One, leadership in Albany. This might come from the State Historian, State Historic Preservation Officer, State Archivist, or an association such as the New York State Historical Association or the Association of Public Historians of New York State. Better yet would be leadership from a consortium broadly representing the state’s historical community, such as a new State History Council. This has been under consideration for a number of years, dating back at least to the plenary session at the 2009 State History Conference in Plattsburgh on the status and future of state history, and discussed in the 2011 special issue of the Public Historian, “Strengthening the Management of State History: Issues, Perspectives, and Insights from New York.” Continue reading
The high school local history conference is something I recommend every county should do. For the past two years, Rockland County has held such a conference. I attended both conferences and spoke briefly at the first one. This post is dedicated to some of the lessons I learned from the conference.
First, the Historical Society of Rockland County and the County Historian are to be congratulated for organizing the conference and for the people who did attend. The list includes the County Executive, the County Clerk, the County District Attorney, the County Legislative Chair, along with various town supervisors and municipal historians. One never knows where one will find history. For example the District Attorney, who in this case followed in his father’s footsteps, may have tales to tell about prosecutions which became part of the fabric of county history. Certainly the presence of these officials delivered a powerful message in support of local history. Continue reading
Event submission for the New York State’s Path Through History Weekends Calendar is now available. The Path Through History Weekends will be held this year on June 7-8 and 14-15.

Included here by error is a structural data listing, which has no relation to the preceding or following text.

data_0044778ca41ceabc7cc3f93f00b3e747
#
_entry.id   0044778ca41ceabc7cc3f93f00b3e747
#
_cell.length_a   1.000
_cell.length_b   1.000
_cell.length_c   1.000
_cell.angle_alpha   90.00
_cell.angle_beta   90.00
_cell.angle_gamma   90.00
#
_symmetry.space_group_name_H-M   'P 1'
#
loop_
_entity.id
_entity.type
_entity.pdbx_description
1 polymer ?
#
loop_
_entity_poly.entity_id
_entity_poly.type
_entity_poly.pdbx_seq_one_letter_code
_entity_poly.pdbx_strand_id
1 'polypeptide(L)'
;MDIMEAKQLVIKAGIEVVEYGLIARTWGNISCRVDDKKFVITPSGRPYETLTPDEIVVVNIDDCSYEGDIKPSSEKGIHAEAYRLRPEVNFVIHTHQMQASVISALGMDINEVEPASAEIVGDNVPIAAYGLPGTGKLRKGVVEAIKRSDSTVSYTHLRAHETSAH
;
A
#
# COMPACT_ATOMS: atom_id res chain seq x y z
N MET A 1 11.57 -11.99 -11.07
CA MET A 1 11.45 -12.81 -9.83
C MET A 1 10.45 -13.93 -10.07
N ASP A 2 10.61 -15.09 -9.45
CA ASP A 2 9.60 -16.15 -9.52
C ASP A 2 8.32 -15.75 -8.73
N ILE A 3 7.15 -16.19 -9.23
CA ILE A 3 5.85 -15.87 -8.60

In 2012 Governor Andrew Cuomo unveiled the “Path Through History” program, a statewide tourism and economic development initiative that links historically and culturally significant sites, locations, and events via roadside signage, an online calendar, and two Path Through History Weekends in June. Continue reading
In one of those gentle ironies of life, Peter Feinman’s recent NY History Blog column, “Should the History Community Lobby?”, was positioned on the page next to a sidebar of recent history-related news stories which included the headline: “More than $200 million spent on NYS lobbying, report finds.”
As a professional lobbyist, and amateur historian, my response to Mr. Feinman’s question is a decided “Yes!” But that’s pretty much the kind of answer one would expect from someone in my profession. It’s the juxtaposition of his column with another story, confirming the magnitude of the role lobbying plays in New York, which is so telling.
But saying we should be lobbying is a lot like proclaiming “We should have more prosperity.” It’s a great idea, but it’s not quite as simple as that. Continue reading
Rockland is a compact county located along the border of New Jersey to the south, and the Hudson River to the east. It broke away from the more sprawling Orange County to the north in 1798, in part due to the challenge of governing an area split by the Ramapo Mountains.
Over the years, the area has been home to various peoples who didn’t fit in with the larger Dutch and English populations. The county consists of five towns including one with over 100,000 people, more than one-third the county’s total population. There are 19 villages and numerous hamlets. Continue reading
The Lewis County Historical Society is holding its 3rd annual meeting of historians and others interested in local history and cultural resources this Saturday, April 26, 2014 at 10:00 a.m. at the Society, 7552 South State Street, Lowville, NY.
All town and village historians, historical societies, museums, and libraries in Lewis County are being invited along with the general public. What follows is the day’s schedule: Continue reading